Director: Dennis Dugan
Starring: Adam Sandler, Al Pacino, Katie Holmes
Release Date: Out Now
There are brilliant movies, funny movies and brilliantly funny movies being produced by Hollywood today; Jack and Jill, however, does not fit into any of these categories. You won’t even be able to feel that smug sense of superiority enjoyed when watching a truly bad movie. Jack and Jill is actually, in a way, an extraordinary film, because you will leave with a sense of nothingness. It is difficult to recall a film that has ever had such a profoundly negative effect on the viewer.
Starring Adam Sandler as Jack, and Adam Sandler as his identical twin sister Jill, this ‘comedy’ features a string of disjointed, supposedly hilarious, but more often disgusting and offensive, scenarios. Jack is a successful and exasperated executive, tormented by his whiny, ignorant, revolting sister Jill, who comes to visit for Thanksgiving and later also stays, to Jack’s chagrin, for Hannukah.
This might seem like a scenario ripe for comedic set-ups, but be assured; it is not. It is just an empty abyss which will suck any faith you have in comedy to a place so far away that you may never see it again.
Perhaps the most bizarre element of this movie is the presence of Al Pacino, playing a larger than life version of himself. Surprisingly, Pacino actually puts in a real effort, throwing in more Scarface and The Godfather references then perhaps are necessary. You might think that these would be islands of joy in a sea of terrible jokes and ethnic slurs, but you’d be wrong. Indeed, his presence doesn’t do anything to counter Sandler’s disastrous performance, only making the overall production seem worse.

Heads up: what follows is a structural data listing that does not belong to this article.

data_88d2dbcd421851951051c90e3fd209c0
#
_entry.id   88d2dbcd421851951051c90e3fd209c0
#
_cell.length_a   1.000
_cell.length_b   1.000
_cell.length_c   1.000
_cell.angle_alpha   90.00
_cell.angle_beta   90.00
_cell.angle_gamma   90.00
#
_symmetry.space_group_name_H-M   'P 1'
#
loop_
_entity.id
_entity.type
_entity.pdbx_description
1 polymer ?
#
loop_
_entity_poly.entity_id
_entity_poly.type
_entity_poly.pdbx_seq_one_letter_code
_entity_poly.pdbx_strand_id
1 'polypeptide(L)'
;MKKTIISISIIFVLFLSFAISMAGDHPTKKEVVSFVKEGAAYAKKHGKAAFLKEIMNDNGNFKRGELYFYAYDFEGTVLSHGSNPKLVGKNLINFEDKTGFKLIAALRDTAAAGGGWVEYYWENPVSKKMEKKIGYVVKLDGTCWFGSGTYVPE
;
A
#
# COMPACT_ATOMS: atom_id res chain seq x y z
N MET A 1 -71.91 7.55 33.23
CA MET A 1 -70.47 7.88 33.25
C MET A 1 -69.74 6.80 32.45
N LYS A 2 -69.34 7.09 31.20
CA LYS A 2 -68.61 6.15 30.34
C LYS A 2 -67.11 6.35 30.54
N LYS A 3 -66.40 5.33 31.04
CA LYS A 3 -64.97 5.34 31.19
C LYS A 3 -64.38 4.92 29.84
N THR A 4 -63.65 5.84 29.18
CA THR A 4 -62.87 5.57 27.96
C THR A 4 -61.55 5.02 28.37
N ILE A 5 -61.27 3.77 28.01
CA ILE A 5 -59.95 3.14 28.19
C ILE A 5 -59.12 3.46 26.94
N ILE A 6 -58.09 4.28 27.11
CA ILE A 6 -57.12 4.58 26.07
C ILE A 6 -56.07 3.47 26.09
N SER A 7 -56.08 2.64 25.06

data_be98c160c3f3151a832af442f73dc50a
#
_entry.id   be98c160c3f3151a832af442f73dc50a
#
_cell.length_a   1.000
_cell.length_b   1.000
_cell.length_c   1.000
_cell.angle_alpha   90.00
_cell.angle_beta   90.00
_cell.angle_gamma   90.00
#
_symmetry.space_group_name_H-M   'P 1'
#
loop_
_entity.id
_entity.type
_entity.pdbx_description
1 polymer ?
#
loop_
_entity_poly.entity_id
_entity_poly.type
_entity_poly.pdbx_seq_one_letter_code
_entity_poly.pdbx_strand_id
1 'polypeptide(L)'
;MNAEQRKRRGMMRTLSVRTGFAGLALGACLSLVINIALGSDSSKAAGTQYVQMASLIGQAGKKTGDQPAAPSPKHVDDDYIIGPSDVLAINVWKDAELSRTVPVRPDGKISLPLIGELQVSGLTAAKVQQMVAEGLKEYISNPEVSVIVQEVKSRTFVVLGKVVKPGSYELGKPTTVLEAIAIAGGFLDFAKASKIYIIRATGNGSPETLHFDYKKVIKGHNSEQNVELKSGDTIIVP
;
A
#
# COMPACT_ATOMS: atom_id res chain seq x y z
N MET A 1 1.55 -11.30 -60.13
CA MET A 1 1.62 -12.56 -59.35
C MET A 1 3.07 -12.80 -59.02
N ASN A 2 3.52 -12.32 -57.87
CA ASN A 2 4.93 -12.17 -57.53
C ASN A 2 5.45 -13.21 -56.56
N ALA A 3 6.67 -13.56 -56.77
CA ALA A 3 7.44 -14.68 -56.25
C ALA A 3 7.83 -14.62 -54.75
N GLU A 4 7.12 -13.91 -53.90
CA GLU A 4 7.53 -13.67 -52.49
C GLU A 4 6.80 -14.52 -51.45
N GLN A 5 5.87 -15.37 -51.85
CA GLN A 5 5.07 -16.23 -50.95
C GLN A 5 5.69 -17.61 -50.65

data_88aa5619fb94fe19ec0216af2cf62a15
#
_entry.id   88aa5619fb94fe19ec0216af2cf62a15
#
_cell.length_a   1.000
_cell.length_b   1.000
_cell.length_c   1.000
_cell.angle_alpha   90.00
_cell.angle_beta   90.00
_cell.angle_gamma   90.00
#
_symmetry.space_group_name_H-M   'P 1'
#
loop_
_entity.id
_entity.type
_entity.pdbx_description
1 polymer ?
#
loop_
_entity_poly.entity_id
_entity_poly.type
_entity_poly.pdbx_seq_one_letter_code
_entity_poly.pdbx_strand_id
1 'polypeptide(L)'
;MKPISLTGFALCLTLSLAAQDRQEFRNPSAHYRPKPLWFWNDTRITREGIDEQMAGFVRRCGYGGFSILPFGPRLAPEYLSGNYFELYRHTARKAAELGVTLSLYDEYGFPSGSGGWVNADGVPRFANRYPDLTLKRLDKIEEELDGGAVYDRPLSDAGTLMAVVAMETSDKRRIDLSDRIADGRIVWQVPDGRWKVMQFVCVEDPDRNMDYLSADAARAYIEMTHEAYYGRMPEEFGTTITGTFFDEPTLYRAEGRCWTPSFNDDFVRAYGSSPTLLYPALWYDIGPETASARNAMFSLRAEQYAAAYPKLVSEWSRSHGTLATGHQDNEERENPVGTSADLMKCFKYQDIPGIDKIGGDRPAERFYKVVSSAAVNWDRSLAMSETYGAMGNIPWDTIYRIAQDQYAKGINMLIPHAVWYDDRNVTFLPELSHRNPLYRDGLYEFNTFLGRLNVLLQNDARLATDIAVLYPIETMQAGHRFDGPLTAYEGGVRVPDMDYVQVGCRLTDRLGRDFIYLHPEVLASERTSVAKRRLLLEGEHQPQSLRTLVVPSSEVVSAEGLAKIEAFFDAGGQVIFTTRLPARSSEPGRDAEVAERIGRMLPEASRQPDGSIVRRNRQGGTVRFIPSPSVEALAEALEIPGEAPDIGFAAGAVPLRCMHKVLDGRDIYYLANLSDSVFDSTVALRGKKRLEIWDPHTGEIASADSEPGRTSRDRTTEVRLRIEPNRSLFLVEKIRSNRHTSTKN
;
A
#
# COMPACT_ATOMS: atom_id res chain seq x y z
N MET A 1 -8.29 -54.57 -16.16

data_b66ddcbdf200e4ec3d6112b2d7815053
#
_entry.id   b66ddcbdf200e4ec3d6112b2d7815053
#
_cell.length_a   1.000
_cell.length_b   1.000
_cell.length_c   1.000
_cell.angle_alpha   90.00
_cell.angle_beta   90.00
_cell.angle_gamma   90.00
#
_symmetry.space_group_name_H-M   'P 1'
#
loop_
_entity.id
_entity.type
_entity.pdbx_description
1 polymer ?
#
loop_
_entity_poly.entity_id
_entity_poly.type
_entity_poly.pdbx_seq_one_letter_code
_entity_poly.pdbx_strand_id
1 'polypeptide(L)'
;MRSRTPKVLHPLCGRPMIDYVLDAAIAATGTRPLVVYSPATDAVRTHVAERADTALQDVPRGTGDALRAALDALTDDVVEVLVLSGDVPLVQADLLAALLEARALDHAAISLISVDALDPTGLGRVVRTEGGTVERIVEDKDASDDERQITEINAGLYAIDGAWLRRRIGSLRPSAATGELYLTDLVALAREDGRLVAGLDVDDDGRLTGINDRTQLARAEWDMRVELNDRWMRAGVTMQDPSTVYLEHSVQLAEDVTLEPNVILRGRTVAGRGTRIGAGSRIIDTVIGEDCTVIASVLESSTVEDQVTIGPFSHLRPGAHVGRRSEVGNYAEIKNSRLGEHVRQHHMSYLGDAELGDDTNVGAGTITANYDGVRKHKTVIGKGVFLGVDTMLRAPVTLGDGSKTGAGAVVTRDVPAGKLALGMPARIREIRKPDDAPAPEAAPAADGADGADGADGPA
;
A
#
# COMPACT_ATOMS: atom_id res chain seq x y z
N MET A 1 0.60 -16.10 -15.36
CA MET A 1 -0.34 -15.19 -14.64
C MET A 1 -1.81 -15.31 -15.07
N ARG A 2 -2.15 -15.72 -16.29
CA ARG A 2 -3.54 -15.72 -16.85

Throughout this debacle, it is hard to escape the fact that really, you should enjoy this, but you can’t. Not even a small grin, or a little chuckle will escape. All you have is a stony-faced silence, shared by all other audience members around you (at least those who haven’t yet left). You can only conclude that you were a fool to ever even like comedy in the first place, or at least that of Adam Sandler.
In a nutshell: Jack and Jill is a film so terrible that it will make you profoundly question any faith you had in comedies. Watch at your own risk.